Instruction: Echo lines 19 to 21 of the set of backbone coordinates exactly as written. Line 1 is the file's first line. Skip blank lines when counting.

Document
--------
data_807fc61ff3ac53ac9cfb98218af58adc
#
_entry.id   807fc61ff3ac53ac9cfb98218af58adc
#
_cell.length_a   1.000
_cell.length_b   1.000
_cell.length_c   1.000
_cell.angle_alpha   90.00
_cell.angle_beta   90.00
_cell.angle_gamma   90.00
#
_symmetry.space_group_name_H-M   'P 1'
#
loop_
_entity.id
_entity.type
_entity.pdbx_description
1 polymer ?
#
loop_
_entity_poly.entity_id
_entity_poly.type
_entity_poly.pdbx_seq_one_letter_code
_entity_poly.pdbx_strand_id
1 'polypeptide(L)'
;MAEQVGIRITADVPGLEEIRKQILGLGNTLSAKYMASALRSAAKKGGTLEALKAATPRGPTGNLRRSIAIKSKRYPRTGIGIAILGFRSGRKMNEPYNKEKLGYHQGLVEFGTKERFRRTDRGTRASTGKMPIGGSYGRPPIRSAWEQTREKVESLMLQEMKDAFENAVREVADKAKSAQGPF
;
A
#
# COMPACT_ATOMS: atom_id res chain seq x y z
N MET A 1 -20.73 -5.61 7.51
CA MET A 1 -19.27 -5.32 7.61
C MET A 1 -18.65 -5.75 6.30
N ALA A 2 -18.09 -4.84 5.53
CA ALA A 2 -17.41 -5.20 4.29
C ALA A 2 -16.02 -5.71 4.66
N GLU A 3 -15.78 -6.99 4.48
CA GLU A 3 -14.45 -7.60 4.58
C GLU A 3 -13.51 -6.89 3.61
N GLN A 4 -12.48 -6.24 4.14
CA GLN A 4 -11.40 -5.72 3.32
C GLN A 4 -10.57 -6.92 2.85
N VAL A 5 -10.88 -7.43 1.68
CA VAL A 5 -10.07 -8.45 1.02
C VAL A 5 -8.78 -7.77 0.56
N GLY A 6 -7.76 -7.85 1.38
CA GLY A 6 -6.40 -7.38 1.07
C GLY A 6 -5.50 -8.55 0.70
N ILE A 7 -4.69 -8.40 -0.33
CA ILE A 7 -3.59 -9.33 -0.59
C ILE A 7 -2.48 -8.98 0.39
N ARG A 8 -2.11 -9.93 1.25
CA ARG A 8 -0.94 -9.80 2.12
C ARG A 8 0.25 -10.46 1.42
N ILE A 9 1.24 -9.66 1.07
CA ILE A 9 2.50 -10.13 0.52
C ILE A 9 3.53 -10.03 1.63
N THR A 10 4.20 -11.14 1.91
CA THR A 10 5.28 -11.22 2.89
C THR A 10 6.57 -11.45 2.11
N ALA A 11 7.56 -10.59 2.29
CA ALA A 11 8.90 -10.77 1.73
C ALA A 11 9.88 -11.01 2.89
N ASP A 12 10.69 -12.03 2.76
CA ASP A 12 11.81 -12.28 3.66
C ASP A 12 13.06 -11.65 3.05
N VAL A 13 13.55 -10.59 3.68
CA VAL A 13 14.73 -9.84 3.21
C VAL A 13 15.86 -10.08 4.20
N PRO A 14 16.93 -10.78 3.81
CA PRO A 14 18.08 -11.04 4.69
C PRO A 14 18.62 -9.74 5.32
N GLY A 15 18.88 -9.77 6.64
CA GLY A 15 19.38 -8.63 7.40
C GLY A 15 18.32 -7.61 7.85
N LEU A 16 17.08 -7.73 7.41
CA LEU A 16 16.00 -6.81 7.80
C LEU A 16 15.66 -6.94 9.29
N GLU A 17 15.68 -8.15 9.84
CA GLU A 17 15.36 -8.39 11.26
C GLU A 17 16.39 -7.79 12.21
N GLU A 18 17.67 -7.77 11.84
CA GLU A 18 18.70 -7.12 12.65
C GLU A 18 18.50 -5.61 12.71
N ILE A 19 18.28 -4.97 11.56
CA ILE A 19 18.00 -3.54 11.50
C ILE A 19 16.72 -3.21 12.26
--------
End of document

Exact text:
#
loop_
_entity_poly.entity_id